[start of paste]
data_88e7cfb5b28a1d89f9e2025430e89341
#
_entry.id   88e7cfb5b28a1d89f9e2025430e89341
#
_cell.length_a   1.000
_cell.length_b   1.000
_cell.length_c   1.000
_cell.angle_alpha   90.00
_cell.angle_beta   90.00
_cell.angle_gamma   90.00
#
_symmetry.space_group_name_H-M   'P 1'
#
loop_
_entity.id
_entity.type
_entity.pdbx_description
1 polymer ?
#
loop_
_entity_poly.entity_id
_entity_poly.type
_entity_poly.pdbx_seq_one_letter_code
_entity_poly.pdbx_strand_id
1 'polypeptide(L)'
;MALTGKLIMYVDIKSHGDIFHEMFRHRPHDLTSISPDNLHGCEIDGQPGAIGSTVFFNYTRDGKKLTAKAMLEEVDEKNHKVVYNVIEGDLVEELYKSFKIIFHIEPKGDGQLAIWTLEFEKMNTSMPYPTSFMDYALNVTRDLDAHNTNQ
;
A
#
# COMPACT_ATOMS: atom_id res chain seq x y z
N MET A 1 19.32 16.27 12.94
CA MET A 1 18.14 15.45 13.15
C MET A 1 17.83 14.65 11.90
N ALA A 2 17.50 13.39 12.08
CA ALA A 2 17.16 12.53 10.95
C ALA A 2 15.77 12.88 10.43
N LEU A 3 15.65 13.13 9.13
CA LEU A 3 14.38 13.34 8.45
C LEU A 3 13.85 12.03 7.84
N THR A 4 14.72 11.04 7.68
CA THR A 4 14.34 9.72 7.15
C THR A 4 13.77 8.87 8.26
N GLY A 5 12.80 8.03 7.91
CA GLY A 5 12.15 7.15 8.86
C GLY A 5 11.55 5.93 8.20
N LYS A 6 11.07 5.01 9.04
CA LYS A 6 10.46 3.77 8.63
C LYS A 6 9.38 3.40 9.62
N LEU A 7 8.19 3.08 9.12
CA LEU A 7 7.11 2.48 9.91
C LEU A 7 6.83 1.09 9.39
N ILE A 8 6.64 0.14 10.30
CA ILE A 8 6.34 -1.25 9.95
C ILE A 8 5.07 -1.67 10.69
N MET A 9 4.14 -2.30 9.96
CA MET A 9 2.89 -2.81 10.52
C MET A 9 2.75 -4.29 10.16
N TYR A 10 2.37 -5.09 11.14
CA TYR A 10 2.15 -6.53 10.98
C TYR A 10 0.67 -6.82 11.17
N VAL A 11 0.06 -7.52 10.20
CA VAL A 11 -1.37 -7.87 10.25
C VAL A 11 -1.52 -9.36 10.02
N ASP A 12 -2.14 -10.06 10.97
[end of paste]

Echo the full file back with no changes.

data_88e7cfb5b28a1d89f9e2025430e89341
#
_entry.id   88e7cfb5b28a1d89f9e2025430e89341
#
_cell.length_a   1.000
_cell.length_b   1.000
_cell.length_c   1.000
_cell.angle_alpha   90.00
_cell.angle_beta   90.00
_cell.angle_gamma   90.00
#
_symmetry.space_group_name_H-M   'P 1'
#
loop_
_entity.id
_entity.type
_entity.pdbx_description
1 polymer ?
#
loop_
_entity_poly.entity_id
_entity_poly.type
_entity_poly.pdbx_seq_one_letter_code
_entity_poly.pdbx_strand_id
1 'polypeptide(L)'
;MALTGKLIMYVDIKSHGDIFHEMFRHRPHDLTSISPDNLHGCEIDGQPGAIGSTVFFNYTRDGKKLTAKAMLEEVDEKNHKVVYNVIEGDLVEELYKSFKIIFHIEPKGDGQLAIWTLEFEKMNTSMPYPTSFMDYALNVTRDLDAHNTNQ
;
A
#
# COMPACT_ATOMS: atom_id res chain seq x y z
N MET A 1 19.32 16.27 12.94
CA MET A 1 18.14 15.45 13.15
C MET A 1 17.83 14.65 11.90
N ALA A 2 17.50 13.39 12.08
CA ALA A 2 17.16 12.53 10.95
C ALA A 2 15.77 12.88 10.43
N LEU A 3 15.65 13.13 9.13
CA LEU A 3 14.38 13.34 8.45
C LEU A 3 13.85 12.03 7.84
N THR A 4 14.72 11.04 7.68
CA THR A 4 14.34 9.72 7.15
C THR A 4 13.77 8.87 8.26
N GLY A 5 12.80 8.03 7.91
CA GLY A 5 12.15 7.15 8.86
C GLY A 5 11.55 5.93 8.20
N LYS A 6 11.07 5.01 9.04
CA LYS A 6 10.46 3.77 8.63
C LYS A 6 9.38 3.40 9.62
N LEU A 7 8.19 3.08 9.12
CA LEU A 7 7.11 2.48 9.91
C LEU A 7 6.83 1.09 9.39
N ILE A 8 6.64 0.14 10.30
CA ILE A 8 6.34 -1.25 9.95
C ILE A 8 5.07 -1.67 10.69
N MET A 9 4.14 -2.30 9.96
CA MET A 9 2.89 -2.81 10.52
C MET A 9 2.75 -4.29 10.16
N TYR A 10 2.37 -5.09 11.14
CA TYR A 10 2.15 -6.53 10.98
C TYR A 10 0.67 -6.82 11.17
N VAL A 11 0.06 -7.52 10.20
CA VAL A 11 -1.37 -7.87 10.25
C VAL A 11 -1.52 -9.36 10.02
N ASP A 12 -2.14 -10.06 10.97